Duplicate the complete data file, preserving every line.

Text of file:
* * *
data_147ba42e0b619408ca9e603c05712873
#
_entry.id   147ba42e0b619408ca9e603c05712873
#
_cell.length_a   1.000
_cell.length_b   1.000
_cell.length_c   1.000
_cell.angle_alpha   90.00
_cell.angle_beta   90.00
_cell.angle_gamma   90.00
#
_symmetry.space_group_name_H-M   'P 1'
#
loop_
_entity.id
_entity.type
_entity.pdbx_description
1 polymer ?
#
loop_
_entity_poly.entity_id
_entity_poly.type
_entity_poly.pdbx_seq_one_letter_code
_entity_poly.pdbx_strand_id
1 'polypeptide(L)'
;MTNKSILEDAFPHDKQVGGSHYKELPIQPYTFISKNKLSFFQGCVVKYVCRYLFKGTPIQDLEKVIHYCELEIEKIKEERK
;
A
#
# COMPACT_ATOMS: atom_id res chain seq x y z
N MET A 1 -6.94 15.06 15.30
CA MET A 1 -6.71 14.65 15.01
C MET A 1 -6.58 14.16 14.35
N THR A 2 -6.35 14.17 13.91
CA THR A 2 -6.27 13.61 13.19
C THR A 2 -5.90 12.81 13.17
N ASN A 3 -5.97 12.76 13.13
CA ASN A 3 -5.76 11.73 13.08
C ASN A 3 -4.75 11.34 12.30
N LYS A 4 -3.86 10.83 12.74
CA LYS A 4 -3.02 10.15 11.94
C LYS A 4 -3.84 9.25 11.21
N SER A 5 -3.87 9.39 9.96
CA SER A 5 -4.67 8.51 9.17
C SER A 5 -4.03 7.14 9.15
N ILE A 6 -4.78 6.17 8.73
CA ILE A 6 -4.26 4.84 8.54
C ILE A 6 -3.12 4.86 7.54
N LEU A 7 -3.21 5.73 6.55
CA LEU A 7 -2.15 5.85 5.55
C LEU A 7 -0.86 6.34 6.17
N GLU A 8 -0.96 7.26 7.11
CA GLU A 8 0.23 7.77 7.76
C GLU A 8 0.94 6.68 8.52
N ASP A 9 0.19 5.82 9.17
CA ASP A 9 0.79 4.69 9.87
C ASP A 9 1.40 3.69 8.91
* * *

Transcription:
data_147ba42e0b619408ca9e603c05712873
#
_entry.id   147ba42e0b619408ca9e603c05712873
#
_cell.length_a   1.000
_cell.length_b   1.000
_cell.length_c   1.000
_cell.angle_alpha   90.00
_cell.angle_beta   90.00
_cell.angle_gamma   90.00
#
_symmetry.space_group_name_H-M   'P 1'
#
loop_
_entity.id
_entity.type
_entity.pdbx_description
1 polymer ?
#
loop_
_entity_poly.entity_id
_entity_poly.type
_entity_poly.pdbx_seq_one_letter_code
_entity_poly.pdbx_strand_id
1 'polypeptide(L)'
;MTNKSILEDAFPHDKQVGGSHYKELPIQPYTFISKNKLSFFQGCVVKYVCRYLFKGTPIQDLEKVIHYCELEIEKIKEERK
;
A
#
# COMPACT_ATOMS: atom_id res chain seq x y z
N MET A 1 -6.94 15.06 15.30
CA MET A 1 -6.71 14.65 15.01
C MET A 1 -6.58 14.16 14.35
N THR A 2 -6.35 14.17 13.91
CA THR A 2 -6.27 13.61 13.19
C THR A 2 -5.90 12.81 13.17
N ASN A 3 -5.97 12.76 13.13
CA ASN A 3 -5.76 11.73 13.08
C ASN A 3 -4.75 11.34 12.30
N LYS A 4 -3.86 10.83 12.74
CA LYS A 4 -3.02 10.15 11.94
C LYS A 4 -3.84 9.25 11.21
N SER A 5 -3.87 9.39 9.96
CA SER A 5 -4.67 8.51 9.17
C SER A 5 -4.03 7.14 9.15
N ILE A 6 -4.78 6.17 8.73
CA ILE A 6 -4.26 4.84 8.54
C ILE A 6 -3.12 4.86 7.54
N LEU A 7 -3.21 5.73 6.55
CA LEU A 7 -2.15 5.85 5.55
C LEU A 7 -0.86 6.34 6.17
N GLU A 8 -0.96 7.26 7.11
CA GLU A 8 0.23 7.77 7.76
C GLU A 8 0.94 6.68 8.52
N ASP A 9 0.19 5.82 9.17
CA ASP A 9 0.79 4.69 9.87
C ASP A 9 1.40 3.69 8.91